<i>DuPont Show of the Month</i> television series

DuPont Show of the Month was a 90-minute television anthology series that aired monthly on CBS from 1957 to 1961. The DuPont Company also sponsored a weekly half-hour anthology drama series hosted by June Allyson, The DuPont Show with June Allyson (1959–61).

Miguel de Cervantes Spanish novelist, poet, and playwright

Miguel de Cervantes Saavedra was a Spanish writer who is widely regarded as the greatest writer in the Spanish language and one of the world's preeminent novelists. His novel Don Quixote has been translated into over 140 languages and dialects; it is, after the Bible, the most-translated book in the world.

In 1968, his performance as King Lear with Stacy Keach as Edmund, René Auberjonois as the Fool, and Philip Bosco as Kent achieved the longest run (72 performances) for the play in Broadway history. [10]

One of his final film roles was that of Washington, D.C. Metropolitan Police homicide detective Lt. Kinderman in the 1973 horror film The Exorcist about a demonic possession of a teen-age girl (Linda Blair) in Georgetown, D. C.

His last television role was as a stalwart overworked elderly physician still making house calls in urban Baltimore, in Doctor Max, a TV pilot for a potential series which never materialized.

He appeared alongside British actor Kenneth Griffith in an ABC television documentary on the American Revolution called Suddenly an Eagle, which was broadcast six months after his death.

Political activity

Cobb was accused of being a Communist in 1951 testimony before the House Un-American Activities Committee (HUAC) of the U.S. House of Representatives of the Congress, by Larry Parks, himself an admitted former Communist Party member. Cobb was called to testify before HUAC, but refused to do so for two years until, with his career threatened by the blacklist, he relented in 1953 and gave testimony in which he named 20 people as former members of the Communist Party USA. [11]

Later, Cobb explained why he "named names", saying:

When the facilities of the government of the United States are drawn on an individual it can be terrifying. The blacklist is just the opening gambit—being deprived of work. Your passport is confiscated. That's minor. But not being able to move without being tailed is something else. After a certain point it grows to implied as well as articulated threats, and people succumb. My wife did, and she was institutionalized. The HUAC did a deal with me. I was pretty much worn down. I had no money. I couldn't borrow. I had the expenses of taking care of the children. Why am I subjecting my loved ones to this? If it's worth dying for, and I am just as idealistic as the next fellow. But I decided it wasn't worth dying for, and if this gesture was the way of getting out of the penitentiary I'd do it. I had to be employable again.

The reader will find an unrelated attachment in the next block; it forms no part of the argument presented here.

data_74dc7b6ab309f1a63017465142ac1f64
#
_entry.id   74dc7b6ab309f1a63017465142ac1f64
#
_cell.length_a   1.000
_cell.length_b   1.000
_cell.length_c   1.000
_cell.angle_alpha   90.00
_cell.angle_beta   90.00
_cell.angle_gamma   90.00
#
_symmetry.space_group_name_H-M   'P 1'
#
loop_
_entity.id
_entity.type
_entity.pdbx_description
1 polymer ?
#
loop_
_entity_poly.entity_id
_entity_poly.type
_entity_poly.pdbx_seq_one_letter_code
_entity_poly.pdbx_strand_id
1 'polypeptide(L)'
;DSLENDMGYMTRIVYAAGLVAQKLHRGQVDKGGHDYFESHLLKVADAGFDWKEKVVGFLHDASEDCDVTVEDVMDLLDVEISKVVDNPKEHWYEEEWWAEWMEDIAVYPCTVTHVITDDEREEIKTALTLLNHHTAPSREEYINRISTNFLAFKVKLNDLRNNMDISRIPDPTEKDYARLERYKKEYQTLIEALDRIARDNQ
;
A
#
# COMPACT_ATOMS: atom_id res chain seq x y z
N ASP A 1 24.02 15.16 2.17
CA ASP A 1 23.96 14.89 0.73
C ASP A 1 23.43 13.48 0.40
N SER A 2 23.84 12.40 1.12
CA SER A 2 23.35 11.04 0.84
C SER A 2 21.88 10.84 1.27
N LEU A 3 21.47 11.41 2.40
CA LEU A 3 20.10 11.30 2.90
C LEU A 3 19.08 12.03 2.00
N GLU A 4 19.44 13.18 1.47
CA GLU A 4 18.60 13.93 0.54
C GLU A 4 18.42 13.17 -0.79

— Interview with Victor Navasky for the 1980 book Naming Names

Following the hearing, he resumed his career and worked with Elia Kazan and Budd Schulberg, two other HUAC "friendly witnesses", on the 1954 film On the Waterfront, which is widely seen as an allegory and apologia for testifying.

Personal life

Cobb married Yiddish theatre and film actress Helen Beverley in 1940. [6] They had two children, including actress Julie Cobb, before their 1952 divorce. Cobb's second marriage was to school teacher Mary Hirsch, with whom he had two more children before his death. [6]

Death

Cobb died of a heart attack in February 1976 in Woodland Hills, California, and was buried in Mount Sinai Memorial Park Cemetery in Los Angeles. [12]

He was inducted into the American Theatre Hall of Fame in 1981. [13]

Selected Broadway credits

Filmography

Cobb as Johnny Friendly with Marlon Brando as Terry Malloy in On the Waterfront (1954) Lee j cobb brando on the waterfront 2.jpg
Cobb as Johnny Friendly with Marlon Brando as Terry Malloy in On the Waterfront (1954)
Cobb as Johnny Friendly in On the Waterfront (1954) Lee j cobb on the waterfront 4.jpg
Cobb as Johnny Friendly in On the Waterfront (1954)
With William Holden in Golden Boy (1939) William Holden-Cobb-Golden Boy.jpg
With William Holden in Golden Boy (1939)

Radio appearances

YearProgramEpisode/source
1945 Suspense "The Bet" [14]
1946 Hollywood Star Time The Song of Bernadette [15]

See also

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References

  1. Cinema - Part 1, Issues 205-210 - Page 158
  2. Joseph F. Clarke (1977). Pseudonyms. BCA. p. 39.
  3. Obituary Variety , February 18, 1976.
  4. Vernon Scott (January 4, 1976). "Bicentennial a 'very special event" for actor Lee J. Cobb". The Pittsburgh Press. Retrieved March 24, 2009.
  5. United States Census for 1920, Bronx (New York) Assembly District 4, District 254, Page 16
  6. 1 2 3 "Lee J. Cobb Biography". Biography.com . Archived from the original on May 21, 2010. Retrieved June 11, 2018.
  7. "Pinewood Lake website retrieved on 2010-09-10". Pinewoodlake.org. Archived from the original on 2011-07-27. Retrieved 2012-07-25.
  8. "World War II: The Movie | History of Flight | Air & Space Magazine". Airspacemag.com. Retrieved 2012-07-25.
  9. Dixon, Wheeler W. Lost in the Fifties: Recovering Phantom Hollywood (2005) p. 54
  10. The Broadway League. "King Lear | IBDB: The official source for Broadway Information". IBDB. Retrieved 2012-11-08.
  11. Navasky, Victor (2003). Naming Names (Reprint ed.). Hill & Wang. ISBN   978-0809001835.
  12. "Biography for Lee J. Cobb". tcm.com. Retrieved May 12, 2010.
  13. "''The New York Times'', March 3, 1981 - ''26 Elected to the Theater Hall of Fame''". Nytimes.com. 1981-03-03. Retrieved 2012-07-25.
  14. "Escape and Suspense!: Suspense - The Bet". www.escape-suspense.com.
  15. "Those Were the Days". Nostalgia Digest. 41 (2): 32–41. Spring 2015.